A whole new world…

Highway window “… a new fantastic point of view,” and what a view it is. It may not look it really, but the journey that has led me to this big big window on the left, in a smallish seaside town in England has not been without great difficulty, doubt and sacrifice – enough to make me grateful enough to have a multipurpose window which serves as my nifty side table and a perfect place to people-watch while seated in my not so comfy single bed.

Last year around this time, I was desperately unhappy and trying to leave my job as a reporter which was, for the most part, a great instigator of that unhappiness. I couldn’t see beyond the black fog that I had to fight my way through just to get to work and perform on any given day. At the same time, I had also just received my letter from Chevening, inviting me to attend an interview at the British Consulate General in Cape Town. I had applied for the scholarship four months prior and had already been accepted at two of the three universities I had applied to. In retrospect, things were going as they should, but I just couldn’t see it that way at the time.

My parents, bless them, journeyed to Cape Town to try to talk me off the crazy resignation ledge I was obsessed with at that point, trying to talk me into sticking out for a few more months. They used a week in February, the week of my 28th birthday to convince me to wait for my final scholarship results before blowing my life up and deciding to be unemployed on their couch  – again.

We spent that week crisscrossing this little part of the Western Cape to get to Cape Agulhas, the Winelands and the city bowl – I had just a week to show them all my favourite things from this place I had called home for three years at that point.

Three amigos – Mama, Papa and I.

While I didn’t quite agree with them on the waiting it out bit at work, as luck would have it, I was forced to see out my lease at the apartment I was renting before calling it a day – it’s just four months I told myself, June is just here, it will go by like a breeze. Ha!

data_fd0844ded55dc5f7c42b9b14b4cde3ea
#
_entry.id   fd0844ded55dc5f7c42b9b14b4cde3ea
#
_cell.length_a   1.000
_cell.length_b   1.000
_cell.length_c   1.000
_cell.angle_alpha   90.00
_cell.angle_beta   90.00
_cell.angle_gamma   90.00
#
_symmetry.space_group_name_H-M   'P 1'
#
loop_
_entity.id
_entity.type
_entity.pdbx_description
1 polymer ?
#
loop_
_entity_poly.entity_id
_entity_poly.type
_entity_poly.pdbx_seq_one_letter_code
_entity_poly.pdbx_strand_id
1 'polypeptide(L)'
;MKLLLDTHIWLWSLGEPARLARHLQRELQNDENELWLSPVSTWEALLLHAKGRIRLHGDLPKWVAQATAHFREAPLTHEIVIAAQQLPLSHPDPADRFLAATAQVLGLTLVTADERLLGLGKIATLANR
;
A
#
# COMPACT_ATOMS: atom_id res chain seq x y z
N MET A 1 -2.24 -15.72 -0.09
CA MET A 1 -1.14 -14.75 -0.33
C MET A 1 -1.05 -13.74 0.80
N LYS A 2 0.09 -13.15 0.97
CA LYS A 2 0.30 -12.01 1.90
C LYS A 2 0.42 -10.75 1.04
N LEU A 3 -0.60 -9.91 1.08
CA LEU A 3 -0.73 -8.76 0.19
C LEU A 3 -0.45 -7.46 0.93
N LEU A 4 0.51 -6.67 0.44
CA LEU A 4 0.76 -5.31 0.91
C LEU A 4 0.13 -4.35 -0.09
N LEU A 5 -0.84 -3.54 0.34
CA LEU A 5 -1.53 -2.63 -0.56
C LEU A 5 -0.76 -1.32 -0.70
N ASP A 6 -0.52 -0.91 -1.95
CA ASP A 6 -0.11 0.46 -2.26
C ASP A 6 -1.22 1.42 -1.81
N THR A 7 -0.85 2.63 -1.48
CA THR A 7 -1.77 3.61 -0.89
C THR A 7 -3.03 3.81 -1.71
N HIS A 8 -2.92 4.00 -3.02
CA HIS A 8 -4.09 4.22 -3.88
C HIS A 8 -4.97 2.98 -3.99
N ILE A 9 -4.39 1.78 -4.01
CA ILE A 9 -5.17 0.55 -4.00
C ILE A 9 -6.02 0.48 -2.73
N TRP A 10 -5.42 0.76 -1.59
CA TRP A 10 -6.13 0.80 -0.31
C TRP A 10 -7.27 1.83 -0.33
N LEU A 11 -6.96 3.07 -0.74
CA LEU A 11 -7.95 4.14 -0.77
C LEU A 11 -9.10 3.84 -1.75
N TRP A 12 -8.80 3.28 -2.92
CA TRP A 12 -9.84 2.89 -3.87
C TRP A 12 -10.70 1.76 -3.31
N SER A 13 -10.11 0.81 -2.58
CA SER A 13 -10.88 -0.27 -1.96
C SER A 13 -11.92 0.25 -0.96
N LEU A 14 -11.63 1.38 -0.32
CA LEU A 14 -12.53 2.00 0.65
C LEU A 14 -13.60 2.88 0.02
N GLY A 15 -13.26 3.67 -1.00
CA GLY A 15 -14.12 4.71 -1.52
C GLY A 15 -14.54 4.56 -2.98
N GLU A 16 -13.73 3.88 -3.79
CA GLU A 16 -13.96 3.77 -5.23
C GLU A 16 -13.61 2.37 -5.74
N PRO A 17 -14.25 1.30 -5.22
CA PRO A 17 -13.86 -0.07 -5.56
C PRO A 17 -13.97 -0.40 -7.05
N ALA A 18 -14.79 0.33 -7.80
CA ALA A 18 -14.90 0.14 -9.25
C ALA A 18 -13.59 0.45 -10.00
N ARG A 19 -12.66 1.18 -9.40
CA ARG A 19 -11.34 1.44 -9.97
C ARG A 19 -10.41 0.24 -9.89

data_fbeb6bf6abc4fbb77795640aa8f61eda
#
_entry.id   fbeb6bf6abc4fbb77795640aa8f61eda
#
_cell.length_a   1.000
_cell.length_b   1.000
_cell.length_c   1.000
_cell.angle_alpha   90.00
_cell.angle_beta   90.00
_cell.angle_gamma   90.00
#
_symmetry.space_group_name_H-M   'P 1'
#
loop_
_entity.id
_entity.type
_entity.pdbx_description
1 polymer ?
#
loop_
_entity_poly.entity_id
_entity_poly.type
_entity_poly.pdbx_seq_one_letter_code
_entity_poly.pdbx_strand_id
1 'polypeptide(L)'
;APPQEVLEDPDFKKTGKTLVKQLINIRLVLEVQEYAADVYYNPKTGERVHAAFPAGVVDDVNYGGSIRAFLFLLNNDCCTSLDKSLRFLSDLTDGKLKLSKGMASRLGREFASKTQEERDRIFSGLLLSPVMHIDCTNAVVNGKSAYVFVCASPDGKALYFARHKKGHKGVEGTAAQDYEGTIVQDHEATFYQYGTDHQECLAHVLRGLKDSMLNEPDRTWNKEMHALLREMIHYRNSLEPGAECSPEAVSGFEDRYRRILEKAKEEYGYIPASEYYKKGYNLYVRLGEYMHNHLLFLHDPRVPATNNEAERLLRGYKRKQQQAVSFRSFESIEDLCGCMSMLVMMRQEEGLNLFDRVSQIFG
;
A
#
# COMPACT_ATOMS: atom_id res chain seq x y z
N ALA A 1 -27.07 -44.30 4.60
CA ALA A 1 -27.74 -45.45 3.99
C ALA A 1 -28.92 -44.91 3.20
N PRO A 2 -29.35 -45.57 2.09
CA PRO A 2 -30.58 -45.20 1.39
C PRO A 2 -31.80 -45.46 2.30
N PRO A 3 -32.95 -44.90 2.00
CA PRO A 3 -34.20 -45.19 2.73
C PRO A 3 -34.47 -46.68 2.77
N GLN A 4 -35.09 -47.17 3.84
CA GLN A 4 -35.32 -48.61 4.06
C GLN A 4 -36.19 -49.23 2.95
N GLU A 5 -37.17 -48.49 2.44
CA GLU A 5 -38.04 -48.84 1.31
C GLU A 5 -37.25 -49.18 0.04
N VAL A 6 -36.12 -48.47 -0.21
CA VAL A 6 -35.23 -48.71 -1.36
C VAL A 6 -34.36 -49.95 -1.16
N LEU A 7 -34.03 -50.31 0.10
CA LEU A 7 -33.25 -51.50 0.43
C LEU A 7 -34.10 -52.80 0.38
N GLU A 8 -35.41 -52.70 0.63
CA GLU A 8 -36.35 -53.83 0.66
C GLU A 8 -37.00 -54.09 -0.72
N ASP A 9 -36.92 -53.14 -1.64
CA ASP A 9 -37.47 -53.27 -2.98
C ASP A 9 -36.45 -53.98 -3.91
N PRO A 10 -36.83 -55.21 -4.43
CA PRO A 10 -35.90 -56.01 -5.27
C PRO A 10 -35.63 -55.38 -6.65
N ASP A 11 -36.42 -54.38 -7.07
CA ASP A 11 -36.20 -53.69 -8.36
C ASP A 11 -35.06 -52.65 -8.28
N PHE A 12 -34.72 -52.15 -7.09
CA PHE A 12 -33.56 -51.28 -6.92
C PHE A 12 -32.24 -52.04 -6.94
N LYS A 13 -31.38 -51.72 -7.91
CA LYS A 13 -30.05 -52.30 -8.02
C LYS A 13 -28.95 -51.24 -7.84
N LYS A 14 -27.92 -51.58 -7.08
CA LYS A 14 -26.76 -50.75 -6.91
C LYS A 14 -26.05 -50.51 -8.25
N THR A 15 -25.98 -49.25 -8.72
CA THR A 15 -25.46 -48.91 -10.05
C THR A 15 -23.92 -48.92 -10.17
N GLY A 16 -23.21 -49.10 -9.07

The months that followed felt like an agonizing crawl with no end in sight. Luckily for me at that point, I had been interviewed and shortlisted for my scholarship which gave me something to hold on to. When the time came I finally quit my job with no assurances about my schooling yet, but with the biggest hunger for space to breathe and think without a story being the point of it. So I moved back to Pretoria with my half baked hopes and the promise of peace. It ended up being three full months of realignment, restoration and complete rest. It was just what I needed before the long-awaited email came in July that said I was going to move to the UK in just a month to pursue my master’s degree. I chose MA in Digital Documentary programme at the University of Sussex in southern England.


Meeting some of the other Chevening scholars at a briefing event at the British High Commissioner’s residence just before we left South Africa, was the official start of this electrifying journey I have now been on for the last six months. I was clearly in very good company and have gone on to make some really good friends with some of the talented bunch.

Now, I have already conquered the first semester and passed all my subjects; refamiliarised myself with editing software and video equipment and last but not least been on a few little trips in the UK. At this point, I have even lost count of the number of trains I have taken from Brighton to London, as without fail there is some or other event there with my name on it at least once a month. Whether be it personal or professional each seminar, show or party have been some of the highlights of my time here so far. I have now spent a Rugby World Cup, a Christmas, a New Years Eve and as of this week a birthday here. I am grateful for the things that have aligned to make this journey possible and making sure I am making the most of my time here, soaking up all there is to learn and living as intentionally as possible. And that’s what this post is all about – I’m realising now how quickly this experience is going by and want to write about it on a more regular basis so I can remember it in more vivid detail than and not have to depend on scrolling back on my phone’s camera roll in future.

BTS: A trolley full of outtakes

A short behind the scenes look at the shoot for the VAT story I just posted. There were many more takes, TV isn’t as easy as it looks.

The effort it took from a technical point of view, had a bit of a workout pushing around the 100kg’s that is Kyle Haffajee.

Groot trek

In a surprise turn of events that happened very very quickly, I have moved to Cape Town. I somehow managed to land myself a mad cool job as a reporter at eNCA and packed up my life to do so.

It’s been a month since I started working for the news channel and living near the mountain and I can tell I am going to love it here. I’m sure it will be a tumultuous relationship with me and this place that was (is) the epicentre of the violence of 1652 onward.